IndusInd Bank, Bharat Financial Inclusion to start merger talks
Mumbai: One of India’s oldest microfinance firms Bharat Financial Inclusion Ltd and Hinduja Group-backed private sector lender IndusInd Bank Ltd on Monday announced they will start talks for a merger, something that could help the former bring down credit costs and the latter offer a bouquet of retail loans.
The two companies have signed an exclusivity agreement to hammer out a deal before the end of this financial year.
The deal, if finalized, will allow IndusInd Bank to expand its retail loan book and fulfil Bharat Financial’s ambition to offer banking services.
“Bharat Financial has entered into an exclusivity agreement with IndusInd Bank for agreeing to have an exclusive discussion with IndusInd Bank about the proposed potential strategic combination by way of amalgamation through a scheme of arrangement, or any other suitable structure,” Bharat Financial said in a notice to the stock exchanges.
The transaction will help IndusInd grow its micro lending business. “We have been in the micro lending space for the past five-six years and already have a (micro) loan book of Rs3,000 crore. Merger with Bharat Financial will help us to further expand in this space as it has a large network and proven track record,” Romesh Sobti, managing director (MD) and chief executive officer (CEO) at IndusInd Bank said over the phone. As of 30 June 2017, Bharat Financial had a loan book of Rs10,971 crore.
If the deal goes through, IndusInd Bank will also cross the priority sector lending targets. “There is a good market for priority sector lending certificates right now. The deal will allow us to sell these certificates to banks that are falling short of their priority sector targets. Moreover, we will be able to further expand the market for our savings products,” Sobti said.
Founded as SKS Microfinance Ltd by Vikram Akula in 1997, the company fell into tough times in 2010 after alleged malpractices in the microfinance industry forced the Andhra Pradesh government to crack down on these institutions. It became India’s first publicly-listed microfinance company in 2010. The demonetization in 2016 that disrupted all cash-based sectors was another jolt for the company.
Morgan Stanley Mauritius Co. Ltd holds a 6.74% stake in Bharat Financial, while East Bridge Capital Master Fund Ltd, Mathews India Fund, Amansa Holding Pvt. Ltd and BNP Paribas Arbitrage own close to 3% each.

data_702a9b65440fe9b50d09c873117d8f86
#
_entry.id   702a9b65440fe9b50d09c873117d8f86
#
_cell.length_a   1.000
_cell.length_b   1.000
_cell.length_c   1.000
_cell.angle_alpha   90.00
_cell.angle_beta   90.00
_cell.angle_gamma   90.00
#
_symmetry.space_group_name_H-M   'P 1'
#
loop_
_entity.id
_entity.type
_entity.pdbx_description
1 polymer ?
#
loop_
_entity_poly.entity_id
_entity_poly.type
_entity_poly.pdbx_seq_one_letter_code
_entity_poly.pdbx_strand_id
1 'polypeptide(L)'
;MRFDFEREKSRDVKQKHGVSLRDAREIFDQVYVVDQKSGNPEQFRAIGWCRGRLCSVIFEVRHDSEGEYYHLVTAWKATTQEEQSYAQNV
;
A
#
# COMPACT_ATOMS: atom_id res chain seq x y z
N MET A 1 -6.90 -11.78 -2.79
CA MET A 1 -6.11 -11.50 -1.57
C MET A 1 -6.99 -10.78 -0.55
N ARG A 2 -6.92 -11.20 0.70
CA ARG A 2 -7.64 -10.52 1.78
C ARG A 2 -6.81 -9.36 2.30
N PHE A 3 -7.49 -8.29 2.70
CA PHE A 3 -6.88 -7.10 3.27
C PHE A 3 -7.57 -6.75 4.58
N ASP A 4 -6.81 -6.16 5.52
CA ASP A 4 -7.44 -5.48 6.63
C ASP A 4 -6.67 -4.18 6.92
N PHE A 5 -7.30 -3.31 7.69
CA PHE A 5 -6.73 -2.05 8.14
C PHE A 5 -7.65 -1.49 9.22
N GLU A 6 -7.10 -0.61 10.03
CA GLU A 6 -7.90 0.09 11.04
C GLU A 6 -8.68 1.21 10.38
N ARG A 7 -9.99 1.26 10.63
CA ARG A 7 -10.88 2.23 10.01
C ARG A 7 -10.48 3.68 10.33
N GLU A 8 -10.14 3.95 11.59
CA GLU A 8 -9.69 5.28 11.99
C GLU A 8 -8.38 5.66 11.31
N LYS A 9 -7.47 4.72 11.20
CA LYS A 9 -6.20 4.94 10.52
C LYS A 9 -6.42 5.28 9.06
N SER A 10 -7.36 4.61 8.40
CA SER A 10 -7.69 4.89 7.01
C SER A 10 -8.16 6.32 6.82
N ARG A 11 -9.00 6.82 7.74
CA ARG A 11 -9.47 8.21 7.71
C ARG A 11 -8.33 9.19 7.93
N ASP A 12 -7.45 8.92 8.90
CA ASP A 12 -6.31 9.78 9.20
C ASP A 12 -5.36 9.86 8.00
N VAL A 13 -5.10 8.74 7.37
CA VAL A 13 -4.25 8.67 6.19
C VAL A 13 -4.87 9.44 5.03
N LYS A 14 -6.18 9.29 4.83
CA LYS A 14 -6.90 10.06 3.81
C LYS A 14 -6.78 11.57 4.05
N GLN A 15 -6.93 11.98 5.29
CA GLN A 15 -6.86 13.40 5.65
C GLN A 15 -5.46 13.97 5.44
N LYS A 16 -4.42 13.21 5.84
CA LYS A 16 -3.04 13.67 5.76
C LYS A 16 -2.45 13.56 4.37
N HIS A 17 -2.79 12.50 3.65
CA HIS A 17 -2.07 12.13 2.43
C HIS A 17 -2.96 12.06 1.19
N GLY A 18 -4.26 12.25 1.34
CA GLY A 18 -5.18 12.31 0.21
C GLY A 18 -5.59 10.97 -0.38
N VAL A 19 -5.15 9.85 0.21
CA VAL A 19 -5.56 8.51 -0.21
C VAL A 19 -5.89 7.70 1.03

In the last six months, shares of Bharat Financial have gained 16.78%, while those of IndusInd Bank have gained 34.05%.
The companies did not comment on the deal valuation as the transaction closure depends on approval from the central bank, shareholders and the boards of the two companies. Sobti, however, said it will be an all-stock deal and will factor in all the risks associated with a microfinance institution (MFI) loan portfolio.
On 8 September, Mint reported that Bharat Financial is close to announcing a merger with IndusInd Bank, and the swap ratio being considered is one share of IndusInd Bank for 1.75 shares of Bharat Financial.
The withdrawal of high-value notes on 8 November 2016 triggered a countrywide cash crunch, hurting loan recoveries at microfinance companies across the board. Bharat Financial’s gross non-performing assets (NPAs) in the first quarter of the current fiscal stood at 6%, against 0.1% during the corresponding period last year. IndusInd Bank had a gross NPA of 1.09% as on 30 June.
On being asked how the bank will deal with high credit risk associated with the microfinance sector, Sobti said, “Given the current scenario, exposure to the corporate sector is far more risky as compared to the MFI segment.”
Calling demonetisation a “Black Swan event”, Sobti said it had only a one-time impact and Bharat Financial has been recovering well. M.R. Rao, MD and CEO of Bharat Financial, said the new loans offered since January 2017 have a recovery rate of 99.9%.
“For every MFI, the ultimate destination is to become a bank. We applied for the small finance bank licence but did not get it. Since then, we had been exploring various alternatives. Merger with IndusInd will benefit all stakeholders,” Rao said.
In September 2015, 10 MFIs received in-principle approval from RBI to operate as small finance banks. Bharat Financial, however, did not make the cut. “After merging with IndusInd, we will become a financial inclusion company. We can then bring our borrowers on board and offer them other financial products like savings account and low-cost home improvement loans, among others,” said Rao.
Bharat Financial also said its cost of funds will come down by 200 basis points after being integrated with IndusInd Bank. Due to the large amount of loan write-offs and higher provisioning on account of the impact of demonetization, the cost of funds for the MFI sector has gone up. The note ban pushed up credit costs for the microfinance industry to 5-8% of loan book in the current financial year compared to 1% the previous year, said Supreeta Nijjar, vice-president at rating company Icra Ltd. One basis point is a hundredth of a percentage point.
According to analysts, there is a lot of interest in the MFI sector as banks are now looking to grow their retail books aggressively. “Despite the fact that MFI loan book is a high-risk asset to acquire, it is easy to evaluate the portfolio quality as the repayment cycles are short. This allows the acquirer bank to understand the customer behaviour of the target MFI,” said Harish H.V., partner at consultancy firm Grant Thornton India Llp. He said the “core fundamentals” of the sector remain strong as the micro loan segment is still underserved.
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